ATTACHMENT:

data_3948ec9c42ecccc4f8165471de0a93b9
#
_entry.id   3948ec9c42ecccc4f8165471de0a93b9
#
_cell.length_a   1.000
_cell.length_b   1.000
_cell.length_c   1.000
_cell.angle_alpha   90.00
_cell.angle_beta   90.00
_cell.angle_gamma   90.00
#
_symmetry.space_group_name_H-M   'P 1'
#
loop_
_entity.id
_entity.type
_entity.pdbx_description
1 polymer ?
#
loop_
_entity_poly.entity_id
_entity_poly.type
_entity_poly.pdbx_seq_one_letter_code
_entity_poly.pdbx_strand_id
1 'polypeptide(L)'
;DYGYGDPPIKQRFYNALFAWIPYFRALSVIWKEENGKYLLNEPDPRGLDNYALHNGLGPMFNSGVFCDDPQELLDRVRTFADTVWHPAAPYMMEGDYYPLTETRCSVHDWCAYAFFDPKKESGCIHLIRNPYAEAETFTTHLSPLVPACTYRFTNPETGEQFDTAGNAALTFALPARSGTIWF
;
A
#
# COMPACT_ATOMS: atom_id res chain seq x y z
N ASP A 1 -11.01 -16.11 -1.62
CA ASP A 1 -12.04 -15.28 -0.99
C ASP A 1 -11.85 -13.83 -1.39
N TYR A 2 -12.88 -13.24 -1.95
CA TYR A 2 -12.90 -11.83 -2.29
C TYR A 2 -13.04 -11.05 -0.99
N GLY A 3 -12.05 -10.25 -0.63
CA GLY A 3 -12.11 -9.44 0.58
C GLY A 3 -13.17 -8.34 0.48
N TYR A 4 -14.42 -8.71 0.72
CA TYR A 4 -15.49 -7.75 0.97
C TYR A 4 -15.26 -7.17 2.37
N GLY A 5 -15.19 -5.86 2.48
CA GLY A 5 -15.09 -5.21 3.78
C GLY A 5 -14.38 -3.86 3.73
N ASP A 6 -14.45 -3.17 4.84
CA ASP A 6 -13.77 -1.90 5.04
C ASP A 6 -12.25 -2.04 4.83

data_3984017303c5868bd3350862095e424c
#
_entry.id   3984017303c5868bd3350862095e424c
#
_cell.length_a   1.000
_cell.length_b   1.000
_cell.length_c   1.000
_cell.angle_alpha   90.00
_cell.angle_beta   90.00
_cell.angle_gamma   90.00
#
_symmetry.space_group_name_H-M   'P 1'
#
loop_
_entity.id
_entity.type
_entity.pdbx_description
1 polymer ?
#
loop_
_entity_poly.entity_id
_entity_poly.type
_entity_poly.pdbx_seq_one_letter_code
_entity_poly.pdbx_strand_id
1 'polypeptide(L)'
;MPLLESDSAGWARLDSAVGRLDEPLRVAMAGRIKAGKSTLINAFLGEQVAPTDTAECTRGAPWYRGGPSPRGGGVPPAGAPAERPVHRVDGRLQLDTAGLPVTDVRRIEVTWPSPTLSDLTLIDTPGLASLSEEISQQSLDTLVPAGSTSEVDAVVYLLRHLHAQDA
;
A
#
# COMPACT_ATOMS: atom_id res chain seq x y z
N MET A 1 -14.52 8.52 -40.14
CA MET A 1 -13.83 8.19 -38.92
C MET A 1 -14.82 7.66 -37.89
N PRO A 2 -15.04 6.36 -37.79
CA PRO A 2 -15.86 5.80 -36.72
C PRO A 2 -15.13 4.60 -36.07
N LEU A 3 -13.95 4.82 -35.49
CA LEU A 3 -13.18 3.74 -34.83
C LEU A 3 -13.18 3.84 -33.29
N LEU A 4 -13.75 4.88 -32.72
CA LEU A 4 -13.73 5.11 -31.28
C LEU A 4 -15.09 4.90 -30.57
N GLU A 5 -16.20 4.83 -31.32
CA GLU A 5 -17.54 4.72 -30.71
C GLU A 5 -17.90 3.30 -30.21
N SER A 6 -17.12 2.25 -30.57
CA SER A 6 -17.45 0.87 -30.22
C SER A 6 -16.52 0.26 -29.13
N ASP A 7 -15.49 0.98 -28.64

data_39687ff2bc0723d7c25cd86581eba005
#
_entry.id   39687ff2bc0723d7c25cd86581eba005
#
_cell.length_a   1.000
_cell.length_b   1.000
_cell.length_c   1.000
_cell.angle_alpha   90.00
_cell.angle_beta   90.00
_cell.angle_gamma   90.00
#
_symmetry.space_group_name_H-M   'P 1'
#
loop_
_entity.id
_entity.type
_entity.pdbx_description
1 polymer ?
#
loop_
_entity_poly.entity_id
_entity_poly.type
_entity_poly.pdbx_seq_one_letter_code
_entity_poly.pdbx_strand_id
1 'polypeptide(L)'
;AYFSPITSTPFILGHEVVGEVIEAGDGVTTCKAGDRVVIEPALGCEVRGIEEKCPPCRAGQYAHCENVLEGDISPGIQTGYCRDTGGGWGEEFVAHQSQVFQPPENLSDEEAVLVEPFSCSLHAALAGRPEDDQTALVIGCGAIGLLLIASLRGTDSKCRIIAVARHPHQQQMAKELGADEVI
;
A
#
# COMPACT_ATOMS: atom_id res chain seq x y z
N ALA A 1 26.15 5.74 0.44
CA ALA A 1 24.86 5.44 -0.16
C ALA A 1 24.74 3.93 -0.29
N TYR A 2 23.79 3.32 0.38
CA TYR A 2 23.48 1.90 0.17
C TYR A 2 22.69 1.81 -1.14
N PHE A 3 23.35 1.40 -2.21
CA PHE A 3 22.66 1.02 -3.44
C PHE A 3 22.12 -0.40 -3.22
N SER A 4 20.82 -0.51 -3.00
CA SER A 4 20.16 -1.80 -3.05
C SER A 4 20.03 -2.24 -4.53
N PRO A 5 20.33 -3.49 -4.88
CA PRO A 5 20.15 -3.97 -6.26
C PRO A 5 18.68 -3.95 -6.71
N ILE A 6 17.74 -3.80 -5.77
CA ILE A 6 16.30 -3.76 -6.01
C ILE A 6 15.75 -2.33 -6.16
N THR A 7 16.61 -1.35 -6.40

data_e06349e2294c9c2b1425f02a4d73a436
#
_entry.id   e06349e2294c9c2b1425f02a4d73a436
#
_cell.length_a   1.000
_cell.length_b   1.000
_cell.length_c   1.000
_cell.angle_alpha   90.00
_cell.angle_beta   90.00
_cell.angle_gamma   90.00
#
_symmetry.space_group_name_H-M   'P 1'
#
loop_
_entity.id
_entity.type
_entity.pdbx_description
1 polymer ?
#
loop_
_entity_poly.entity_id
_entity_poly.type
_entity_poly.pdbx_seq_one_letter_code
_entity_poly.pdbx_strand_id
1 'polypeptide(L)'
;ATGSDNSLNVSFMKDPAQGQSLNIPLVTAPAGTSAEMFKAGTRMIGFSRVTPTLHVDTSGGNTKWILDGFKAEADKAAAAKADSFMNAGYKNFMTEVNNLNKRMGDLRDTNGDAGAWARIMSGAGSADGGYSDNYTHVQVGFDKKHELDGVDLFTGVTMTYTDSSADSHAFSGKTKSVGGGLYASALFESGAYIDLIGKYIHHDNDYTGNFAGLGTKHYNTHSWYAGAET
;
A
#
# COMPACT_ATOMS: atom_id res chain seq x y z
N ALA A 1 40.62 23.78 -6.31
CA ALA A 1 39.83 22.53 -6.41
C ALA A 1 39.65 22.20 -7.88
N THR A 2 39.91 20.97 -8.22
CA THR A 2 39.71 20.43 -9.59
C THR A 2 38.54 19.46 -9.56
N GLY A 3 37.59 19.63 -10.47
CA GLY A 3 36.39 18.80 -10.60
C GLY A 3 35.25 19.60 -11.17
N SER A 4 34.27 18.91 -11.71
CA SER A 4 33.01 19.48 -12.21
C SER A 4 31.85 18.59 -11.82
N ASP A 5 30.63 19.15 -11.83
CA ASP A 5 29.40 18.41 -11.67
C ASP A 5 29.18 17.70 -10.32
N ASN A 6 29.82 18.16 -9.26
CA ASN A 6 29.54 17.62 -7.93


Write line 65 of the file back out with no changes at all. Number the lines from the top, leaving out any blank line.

_entity.pdbx_description